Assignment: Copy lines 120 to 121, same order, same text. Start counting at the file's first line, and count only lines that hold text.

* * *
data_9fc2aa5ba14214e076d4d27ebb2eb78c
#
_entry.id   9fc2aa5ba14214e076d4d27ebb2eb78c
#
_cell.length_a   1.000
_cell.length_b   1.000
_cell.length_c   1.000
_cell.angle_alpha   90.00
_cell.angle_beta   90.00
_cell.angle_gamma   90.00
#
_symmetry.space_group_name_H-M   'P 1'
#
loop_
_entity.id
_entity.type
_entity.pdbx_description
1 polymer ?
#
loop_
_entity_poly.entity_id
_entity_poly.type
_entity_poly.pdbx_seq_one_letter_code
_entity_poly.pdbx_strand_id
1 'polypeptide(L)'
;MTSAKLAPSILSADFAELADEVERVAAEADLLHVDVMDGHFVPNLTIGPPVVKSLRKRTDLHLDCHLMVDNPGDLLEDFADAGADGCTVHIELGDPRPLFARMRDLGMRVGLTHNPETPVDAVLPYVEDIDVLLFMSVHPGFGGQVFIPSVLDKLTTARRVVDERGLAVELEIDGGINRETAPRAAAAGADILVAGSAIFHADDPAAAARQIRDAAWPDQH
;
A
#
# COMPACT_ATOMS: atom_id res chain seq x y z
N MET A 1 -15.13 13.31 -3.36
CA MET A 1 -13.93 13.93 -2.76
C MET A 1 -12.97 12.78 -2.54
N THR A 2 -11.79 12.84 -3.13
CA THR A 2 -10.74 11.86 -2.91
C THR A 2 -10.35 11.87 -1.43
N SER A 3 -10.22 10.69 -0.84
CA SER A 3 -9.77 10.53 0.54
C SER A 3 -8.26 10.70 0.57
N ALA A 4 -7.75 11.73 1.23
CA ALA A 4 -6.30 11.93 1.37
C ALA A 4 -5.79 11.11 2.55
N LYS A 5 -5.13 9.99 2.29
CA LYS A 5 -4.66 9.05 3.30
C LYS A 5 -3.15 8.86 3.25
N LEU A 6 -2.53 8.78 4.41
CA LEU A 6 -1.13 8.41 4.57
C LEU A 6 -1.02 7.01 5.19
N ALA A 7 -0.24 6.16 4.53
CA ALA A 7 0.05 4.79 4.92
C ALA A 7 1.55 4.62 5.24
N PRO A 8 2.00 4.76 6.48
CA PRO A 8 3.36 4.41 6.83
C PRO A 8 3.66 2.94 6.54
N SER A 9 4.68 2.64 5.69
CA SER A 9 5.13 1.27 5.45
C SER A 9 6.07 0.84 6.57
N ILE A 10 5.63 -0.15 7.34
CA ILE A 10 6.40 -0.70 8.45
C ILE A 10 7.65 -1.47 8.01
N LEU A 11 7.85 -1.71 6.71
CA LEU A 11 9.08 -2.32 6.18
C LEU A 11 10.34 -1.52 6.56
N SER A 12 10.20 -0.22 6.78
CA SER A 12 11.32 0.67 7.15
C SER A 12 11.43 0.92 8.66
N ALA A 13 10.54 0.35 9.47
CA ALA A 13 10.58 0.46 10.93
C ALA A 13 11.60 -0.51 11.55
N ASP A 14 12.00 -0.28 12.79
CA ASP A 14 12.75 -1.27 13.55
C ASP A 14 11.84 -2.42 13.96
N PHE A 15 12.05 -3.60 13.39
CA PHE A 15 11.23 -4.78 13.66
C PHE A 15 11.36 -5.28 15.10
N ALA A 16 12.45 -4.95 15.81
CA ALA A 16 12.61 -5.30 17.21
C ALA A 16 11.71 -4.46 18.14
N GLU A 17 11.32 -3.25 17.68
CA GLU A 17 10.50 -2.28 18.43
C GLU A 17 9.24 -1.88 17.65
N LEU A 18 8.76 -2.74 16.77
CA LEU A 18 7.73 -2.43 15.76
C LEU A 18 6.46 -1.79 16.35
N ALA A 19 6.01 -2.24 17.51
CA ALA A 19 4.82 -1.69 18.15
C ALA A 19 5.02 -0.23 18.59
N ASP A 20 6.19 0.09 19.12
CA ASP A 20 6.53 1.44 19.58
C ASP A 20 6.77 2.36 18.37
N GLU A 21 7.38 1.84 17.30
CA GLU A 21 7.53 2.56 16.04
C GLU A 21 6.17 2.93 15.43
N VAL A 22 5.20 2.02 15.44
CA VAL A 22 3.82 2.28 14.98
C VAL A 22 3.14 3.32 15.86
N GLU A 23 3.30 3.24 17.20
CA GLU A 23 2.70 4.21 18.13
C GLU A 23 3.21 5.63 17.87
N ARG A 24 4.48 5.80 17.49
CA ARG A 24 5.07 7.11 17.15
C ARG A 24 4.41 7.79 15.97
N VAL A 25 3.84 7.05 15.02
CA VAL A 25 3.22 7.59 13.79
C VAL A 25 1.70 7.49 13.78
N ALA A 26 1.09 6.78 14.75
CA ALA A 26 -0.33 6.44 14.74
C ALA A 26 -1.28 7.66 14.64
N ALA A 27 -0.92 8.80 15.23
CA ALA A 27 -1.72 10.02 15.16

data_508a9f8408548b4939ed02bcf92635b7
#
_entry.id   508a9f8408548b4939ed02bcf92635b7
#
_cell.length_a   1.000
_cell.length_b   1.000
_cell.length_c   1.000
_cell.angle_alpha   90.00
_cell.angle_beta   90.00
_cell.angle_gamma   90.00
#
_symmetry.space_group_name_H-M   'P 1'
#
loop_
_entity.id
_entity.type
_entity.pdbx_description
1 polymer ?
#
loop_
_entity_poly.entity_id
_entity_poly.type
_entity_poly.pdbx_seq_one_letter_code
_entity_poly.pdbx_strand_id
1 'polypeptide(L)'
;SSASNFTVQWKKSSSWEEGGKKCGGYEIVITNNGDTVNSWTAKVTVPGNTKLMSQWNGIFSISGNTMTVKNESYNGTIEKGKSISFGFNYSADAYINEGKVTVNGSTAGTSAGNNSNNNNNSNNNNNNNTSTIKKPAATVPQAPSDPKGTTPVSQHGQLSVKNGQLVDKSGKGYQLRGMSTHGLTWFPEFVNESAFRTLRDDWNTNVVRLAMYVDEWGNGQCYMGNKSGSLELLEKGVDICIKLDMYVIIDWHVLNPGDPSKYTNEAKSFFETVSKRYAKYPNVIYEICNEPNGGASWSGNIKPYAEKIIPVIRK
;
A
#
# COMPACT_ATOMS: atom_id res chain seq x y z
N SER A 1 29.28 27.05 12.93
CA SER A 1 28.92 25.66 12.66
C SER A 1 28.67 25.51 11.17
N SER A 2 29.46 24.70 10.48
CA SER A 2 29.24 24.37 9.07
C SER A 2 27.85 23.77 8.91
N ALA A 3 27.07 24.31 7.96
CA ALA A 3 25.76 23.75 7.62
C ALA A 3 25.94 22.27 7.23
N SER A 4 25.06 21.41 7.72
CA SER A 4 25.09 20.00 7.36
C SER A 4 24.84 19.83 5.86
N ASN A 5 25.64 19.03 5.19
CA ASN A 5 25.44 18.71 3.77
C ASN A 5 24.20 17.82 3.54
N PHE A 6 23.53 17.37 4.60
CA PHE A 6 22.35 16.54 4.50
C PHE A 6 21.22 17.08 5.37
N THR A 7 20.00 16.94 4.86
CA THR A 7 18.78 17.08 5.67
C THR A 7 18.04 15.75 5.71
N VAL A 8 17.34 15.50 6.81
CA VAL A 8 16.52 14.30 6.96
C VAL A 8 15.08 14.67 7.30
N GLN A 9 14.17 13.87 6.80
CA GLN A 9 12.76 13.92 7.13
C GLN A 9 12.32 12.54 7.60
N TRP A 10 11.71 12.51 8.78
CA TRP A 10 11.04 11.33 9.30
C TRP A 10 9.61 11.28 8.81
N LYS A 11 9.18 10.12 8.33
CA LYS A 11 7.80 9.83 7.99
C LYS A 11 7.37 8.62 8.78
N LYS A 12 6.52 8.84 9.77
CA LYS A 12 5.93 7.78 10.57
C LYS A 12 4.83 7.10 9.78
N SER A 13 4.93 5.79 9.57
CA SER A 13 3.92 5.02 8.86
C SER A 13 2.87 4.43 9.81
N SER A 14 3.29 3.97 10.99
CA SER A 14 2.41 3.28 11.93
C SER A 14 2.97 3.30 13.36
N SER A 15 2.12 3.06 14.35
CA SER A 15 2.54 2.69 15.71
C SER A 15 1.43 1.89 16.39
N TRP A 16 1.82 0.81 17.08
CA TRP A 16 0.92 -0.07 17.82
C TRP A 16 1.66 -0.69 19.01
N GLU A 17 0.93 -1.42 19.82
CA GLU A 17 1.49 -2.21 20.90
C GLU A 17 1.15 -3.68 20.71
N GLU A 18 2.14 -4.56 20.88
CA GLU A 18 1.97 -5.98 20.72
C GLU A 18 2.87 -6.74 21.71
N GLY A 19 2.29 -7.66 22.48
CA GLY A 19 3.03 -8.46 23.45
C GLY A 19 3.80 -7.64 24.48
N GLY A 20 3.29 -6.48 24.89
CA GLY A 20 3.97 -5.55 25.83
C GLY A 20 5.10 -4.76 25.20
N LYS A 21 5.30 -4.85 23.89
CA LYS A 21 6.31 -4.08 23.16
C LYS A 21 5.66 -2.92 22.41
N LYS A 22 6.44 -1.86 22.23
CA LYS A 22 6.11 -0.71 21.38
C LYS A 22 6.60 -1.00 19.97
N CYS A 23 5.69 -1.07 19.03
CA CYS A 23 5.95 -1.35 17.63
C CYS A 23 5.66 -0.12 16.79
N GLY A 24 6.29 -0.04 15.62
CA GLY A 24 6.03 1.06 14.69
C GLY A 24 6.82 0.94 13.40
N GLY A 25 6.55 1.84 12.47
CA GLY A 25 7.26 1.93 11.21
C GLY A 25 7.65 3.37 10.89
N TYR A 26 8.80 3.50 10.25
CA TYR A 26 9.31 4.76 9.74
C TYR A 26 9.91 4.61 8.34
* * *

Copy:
_cell.angle_gamma   90.00
#